Learned helplessness does happen in humans, but cognitive processes in the prefrontal cortex play a more important role than in animals. Seligman performed a study in college students with and without depression (Klein et al., 1976). While unsolvable problems caused learning deficits in both groups of students, attributing the failure to the difficulty of the problem instead of the student’s incompetence eliminated this deficit.

A more recent study (Taylor et al., 2014) indicated that activating the dorsolateral prefrontal cortex with transcranial magnetic stimulation (TMS) reversed the cognitive and motivational deficits produced by lack of control over an aversive stimulus. Evaluating the experience of helplessness afterwards reverses its effects (Cemalcilar et al., 2003), perhaps the most crucial fact to keep in mind when considering whether mind-fucking induces learned helplessness.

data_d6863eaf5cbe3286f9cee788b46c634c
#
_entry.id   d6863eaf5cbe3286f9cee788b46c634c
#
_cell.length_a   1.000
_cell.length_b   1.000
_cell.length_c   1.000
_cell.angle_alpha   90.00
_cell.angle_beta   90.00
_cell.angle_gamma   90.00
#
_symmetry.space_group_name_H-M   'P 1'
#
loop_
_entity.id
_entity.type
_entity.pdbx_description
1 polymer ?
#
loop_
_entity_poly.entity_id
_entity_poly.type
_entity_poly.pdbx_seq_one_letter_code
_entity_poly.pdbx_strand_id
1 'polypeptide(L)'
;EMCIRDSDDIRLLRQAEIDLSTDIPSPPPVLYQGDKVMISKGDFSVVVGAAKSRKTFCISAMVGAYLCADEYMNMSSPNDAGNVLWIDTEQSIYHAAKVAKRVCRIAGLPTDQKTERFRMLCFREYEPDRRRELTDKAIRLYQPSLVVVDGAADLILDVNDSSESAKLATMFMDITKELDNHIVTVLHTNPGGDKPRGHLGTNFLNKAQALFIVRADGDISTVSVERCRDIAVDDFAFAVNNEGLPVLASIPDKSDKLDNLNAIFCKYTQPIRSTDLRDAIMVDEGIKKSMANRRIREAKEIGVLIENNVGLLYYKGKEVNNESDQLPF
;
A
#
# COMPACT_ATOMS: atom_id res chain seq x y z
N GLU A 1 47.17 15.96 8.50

Does mind-fucking induce learned helplessness?

If this were true, it would bring into question the psychological safety of mind-fucking.

The objective of mind-fucking is to induce a state of defeat and surrender in the submissive, which is precisely what learned helplessness does. Certainly, during mind-fucking the bottom experiences loss of control and is subjected to aversive stimuli like spankings or bondage. In other BDSM activities, the ability of the bottom to stop the scene and the presence of limits provide a measure of control, but in mind-fucking the loss of control is the objective of the scene.